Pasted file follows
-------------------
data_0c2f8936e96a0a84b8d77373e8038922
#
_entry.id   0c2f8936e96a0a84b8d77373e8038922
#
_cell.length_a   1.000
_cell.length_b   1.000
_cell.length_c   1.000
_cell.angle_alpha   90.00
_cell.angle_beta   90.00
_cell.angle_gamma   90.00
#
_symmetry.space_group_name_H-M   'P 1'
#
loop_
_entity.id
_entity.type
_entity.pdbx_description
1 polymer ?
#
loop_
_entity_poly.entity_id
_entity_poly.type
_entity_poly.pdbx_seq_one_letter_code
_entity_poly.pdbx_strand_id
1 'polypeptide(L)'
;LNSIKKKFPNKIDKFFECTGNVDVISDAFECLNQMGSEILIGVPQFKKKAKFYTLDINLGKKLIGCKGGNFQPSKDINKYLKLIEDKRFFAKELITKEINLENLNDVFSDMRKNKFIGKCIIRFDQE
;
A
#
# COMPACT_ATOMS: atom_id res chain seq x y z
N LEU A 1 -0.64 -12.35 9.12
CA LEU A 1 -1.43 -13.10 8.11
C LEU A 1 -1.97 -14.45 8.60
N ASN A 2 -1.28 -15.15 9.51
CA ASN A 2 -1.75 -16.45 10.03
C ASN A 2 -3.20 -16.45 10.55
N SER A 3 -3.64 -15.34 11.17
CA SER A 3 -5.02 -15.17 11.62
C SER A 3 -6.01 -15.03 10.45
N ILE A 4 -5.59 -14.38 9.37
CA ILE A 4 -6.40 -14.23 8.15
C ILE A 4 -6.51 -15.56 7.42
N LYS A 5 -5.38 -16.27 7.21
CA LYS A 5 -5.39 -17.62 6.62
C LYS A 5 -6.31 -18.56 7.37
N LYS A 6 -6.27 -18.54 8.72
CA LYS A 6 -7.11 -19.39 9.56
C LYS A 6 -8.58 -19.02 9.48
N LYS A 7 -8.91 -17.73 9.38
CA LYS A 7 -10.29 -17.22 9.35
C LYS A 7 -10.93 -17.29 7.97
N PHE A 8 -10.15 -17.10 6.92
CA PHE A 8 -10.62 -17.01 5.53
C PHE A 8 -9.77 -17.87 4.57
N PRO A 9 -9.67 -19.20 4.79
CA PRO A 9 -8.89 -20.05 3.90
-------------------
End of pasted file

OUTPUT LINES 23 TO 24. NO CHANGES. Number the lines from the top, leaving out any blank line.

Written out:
_entity_poly.pdbx_seq_one_letter_code
_entity_poly.pdbx_strand_id